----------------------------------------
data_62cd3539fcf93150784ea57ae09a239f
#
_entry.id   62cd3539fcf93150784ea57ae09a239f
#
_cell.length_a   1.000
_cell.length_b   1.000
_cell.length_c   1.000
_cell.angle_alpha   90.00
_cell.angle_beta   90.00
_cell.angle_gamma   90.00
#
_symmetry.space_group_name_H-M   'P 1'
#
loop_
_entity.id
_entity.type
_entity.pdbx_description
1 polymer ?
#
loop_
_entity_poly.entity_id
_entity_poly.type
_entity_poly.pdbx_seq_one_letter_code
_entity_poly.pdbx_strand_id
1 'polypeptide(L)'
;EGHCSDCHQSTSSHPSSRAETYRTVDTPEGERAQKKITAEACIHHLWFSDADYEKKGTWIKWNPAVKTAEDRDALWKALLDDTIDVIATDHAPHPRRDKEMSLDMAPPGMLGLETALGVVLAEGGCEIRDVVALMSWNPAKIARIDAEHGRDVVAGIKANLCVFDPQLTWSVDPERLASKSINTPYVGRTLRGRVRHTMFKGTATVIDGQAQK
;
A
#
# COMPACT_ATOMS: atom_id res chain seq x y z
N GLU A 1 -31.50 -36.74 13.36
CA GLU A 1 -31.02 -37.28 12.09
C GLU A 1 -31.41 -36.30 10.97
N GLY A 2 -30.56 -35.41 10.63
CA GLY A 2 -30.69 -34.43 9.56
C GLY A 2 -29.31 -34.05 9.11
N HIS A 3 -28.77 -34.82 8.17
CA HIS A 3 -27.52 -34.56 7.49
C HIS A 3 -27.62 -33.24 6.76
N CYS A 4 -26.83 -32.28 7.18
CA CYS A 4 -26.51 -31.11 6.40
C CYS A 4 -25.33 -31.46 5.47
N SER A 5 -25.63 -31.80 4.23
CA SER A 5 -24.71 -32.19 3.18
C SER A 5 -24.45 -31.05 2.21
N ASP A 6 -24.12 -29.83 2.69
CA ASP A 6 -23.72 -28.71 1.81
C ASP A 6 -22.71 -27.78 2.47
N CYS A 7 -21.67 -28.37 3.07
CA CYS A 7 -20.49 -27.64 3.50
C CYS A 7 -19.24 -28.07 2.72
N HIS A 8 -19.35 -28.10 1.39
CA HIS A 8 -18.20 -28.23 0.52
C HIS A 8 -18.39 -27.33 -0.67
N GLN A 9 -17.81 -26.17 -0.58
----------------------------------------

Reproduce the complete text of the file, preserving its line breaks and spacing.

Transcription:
data_62cd3539fcf93150784ea57ae09a239f
#
_entry.id   62cd3539fcf93150784ea57ae09a239f
#
_cell.length_a   1.000
_cell.length_b   1.000
_cell.length_c   1.000
_cell.angle_alpha   90.00
_cell.angle_beta   90.00
_cell.angle_gamma   90.00
#
_symmetry.space_group_name_H-M   'P 1'
#
loop_
_entity.id
_entity.type
_entity.pdbx_description
1 polymer ?
#
loop_
_entity_poly.entity_id
_entity_poly.type
_entity_poly.pdbx_seq_one_letter_code
_entity_poly.pdbx_strand_id
1 'polypeptide(L)'
;EGHCSDCHQSTSSHPSSRAETYRTVDTPEGERAQKKITAEACIHHLWFSDADYEKKGTWIKWNPAVKTAEDRDALWKALLDDTIDVIATDHAPHPRRDKEMSLDMAPPGMLGLETALGVVLAEGGCEIRDVVALMSWNPAKIARIDAEHGRDVVAGIKANLCVFDPQLTWSVDPERLASKSINTPYVGRTLRGRVRHTMFKGTATVIDGQAQK
;
A
#
# COMPACT_ATOMS: atom_id res chain seq x y z
N GLU A 1 -31.50 -36.74 13.36
CA GLU A 1 -31.02 -37.28 12.09
C GLU A 1 -31.41 -36.30 10.97
N GLY A 2 -30.56 -35.41 10.63
CA GLY A 2 -30.69 -34.43 9.56
C GLY A 2 -29.31 -34.05 9.11
N HIS A 3 -28.77 -34.82 8.17
CA HIS A 3 -27.52 -34.56 7.49
C HIS A 3 -27.62 -33.24 6.76
N CYS A 4 -26.83 -32.28 7.18
CA CYS A 4 -26.51 -31.11 6.40
C CYS A 4 -25.33 -31.46 5.47
N SER A 5 -25.63 -31.80 4.23
CA SER A 5 -24.71 -32.19 3.18
C SER A 5 -24.45 -31.05 2.21
N ASP A 6 -24.12 -29.83 2.69
CA ASP A 6 -23.72 -28.71 1.81
C ASP A 6 -22.71 -27.78 2.47
N CYS A 7 -21.67 -28.37 3.07
CA CYS A 7 -20.49 -27.64 3.50
C CYS A 7 -19.24 -28.07 2.72
N HIS A 8 -19.35 -28.10 1.39
CA HIS A 8 -18.20 -28.23 0.52
C HIS A 8 -18.39 -27.33 -0.67
N GLN A 9 -17.81 -26.17 -0.58